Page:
“What we see depends mainly on what we look for.”
Dear EVERYONE, particularly those who love me enough to follow me on both my blogs Curious to the MAX and here,
Peggy and Judy have put my health at risk. I’ve had to keep the BIGGEST secret ever about this blog. My consultant -Dr. Allen Towfigh, a neurologist and sleep medicine specialist at New York Presbyterian Hospital/Cornell Medical Center explained that keeping secrets is not healthy:
“Sleep may be disturbed, which could lead to emotional mood swings and a propensity to be ill-tempered or lose your cool. (Luckily, I can sleep all night and most of the day, consequently, nothing, including my mood, swings.) You may also have difficulty with memory and learning.”
“And the excess release of cortisol will cause a host of other ailments, including possible increase or loss of appetite and disruption of metabolism.” (Thank goodness I haven’t lost my appetite but who knows about my metabolism.)
Spiking cortisol levels have also been linked to:
Maui is still the “muse” but thankfully they renamed the blog to better reflect its mission, though I still think it should be named FREDDIE and the MIND:
The focus on both blogs is still the same:
MAX your MIND (formerly known as CATNip) – Tips, tools and techniques for health & wellness based on neuroscience and current scientific research.
CURIOUS to the MAX – Stuff that makes us smile, learn and gives expression to our more personal & “creative” sides.
For those of you who subscribe to both blogs (YEA YOU!) there will still be fresh content on each.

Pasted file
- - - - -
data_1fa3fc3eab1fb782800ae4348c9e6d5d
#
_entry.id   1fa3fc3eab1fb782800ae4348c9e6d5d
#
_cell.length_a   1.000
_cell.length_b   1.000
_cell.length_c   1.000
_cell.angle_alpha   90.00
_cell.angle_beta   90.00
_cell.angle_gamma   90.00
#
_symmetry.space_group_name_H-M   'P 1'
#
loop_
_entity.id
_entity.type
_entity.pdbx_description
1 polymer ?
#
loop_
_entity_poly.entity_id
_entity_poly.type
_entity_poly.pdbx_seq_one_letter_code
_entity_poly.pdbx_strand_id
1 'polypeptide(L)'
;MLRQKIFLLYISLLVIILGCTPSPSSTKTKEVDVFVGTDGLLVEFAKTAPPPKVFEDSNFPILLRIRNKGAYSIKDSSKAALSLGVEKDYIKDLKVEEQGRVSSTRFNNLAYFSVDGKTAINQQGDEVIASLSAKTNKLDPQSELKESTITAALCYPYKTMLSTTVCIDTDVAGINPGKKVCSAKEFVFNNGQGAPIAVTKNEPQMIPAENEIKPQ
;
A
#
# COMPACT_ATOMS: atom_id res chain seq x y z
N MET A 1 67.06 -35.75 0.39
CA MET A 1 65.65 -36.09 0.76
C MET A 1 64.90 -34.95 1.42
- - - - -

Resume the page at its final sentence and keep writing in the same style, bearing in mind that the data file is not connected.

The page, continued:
There is an ever-increasing body of research evidence that shows that meditation decreases stress, depression, and anxiety, reduces pain and insomnia, and increases quality of life.
One study looked at long-term meditators (seven to nine years of experience) versus a control group. “The results showed that those with a strong meditation background had increased gray matter in several areas of the brain, including the auditory and sensory cortex, as well as insula and sensory regions.”
“This makes sense, since mindfulness meditation has you slow down and become aware of the present moment, including physical sensations such as your breathing and the sounds around you.”
Just to make sure this wasn’t because the long-term meditators had more gray matter to begin with, a second study was conducted in which they put people with no experience with meditation into an eight-week mindfulness program.
“Even just eight weeks of meditation changed people’s brains for the better. There was thickening in several regions of the brain, including the left hippocampus (involved in learning, memory, and emotional regulation); the TPJ (involved in empathy and the ability to take multiple perspectives); and a part of the brainstem called the pons (where regulatory neurotransmitters are generated).”
“Plus, the brains of the new meditators saw shrinkage of the amygdala, a region of the brain associated with fear, anxiety, and aggression. This reduction in size of the amygdala correlated to reduced stress levels in those participants.”
There are two sides to a coin, two sides to a pancake and two sides to every thought you have. When a negative thought bothers you, flip the thought to the positive side:
Imagine the opposite – something better, pleasurable, anything POSITIVE – is true and how you would feel.
Positive thoughts signal your brain to release “happy” neurochemicals.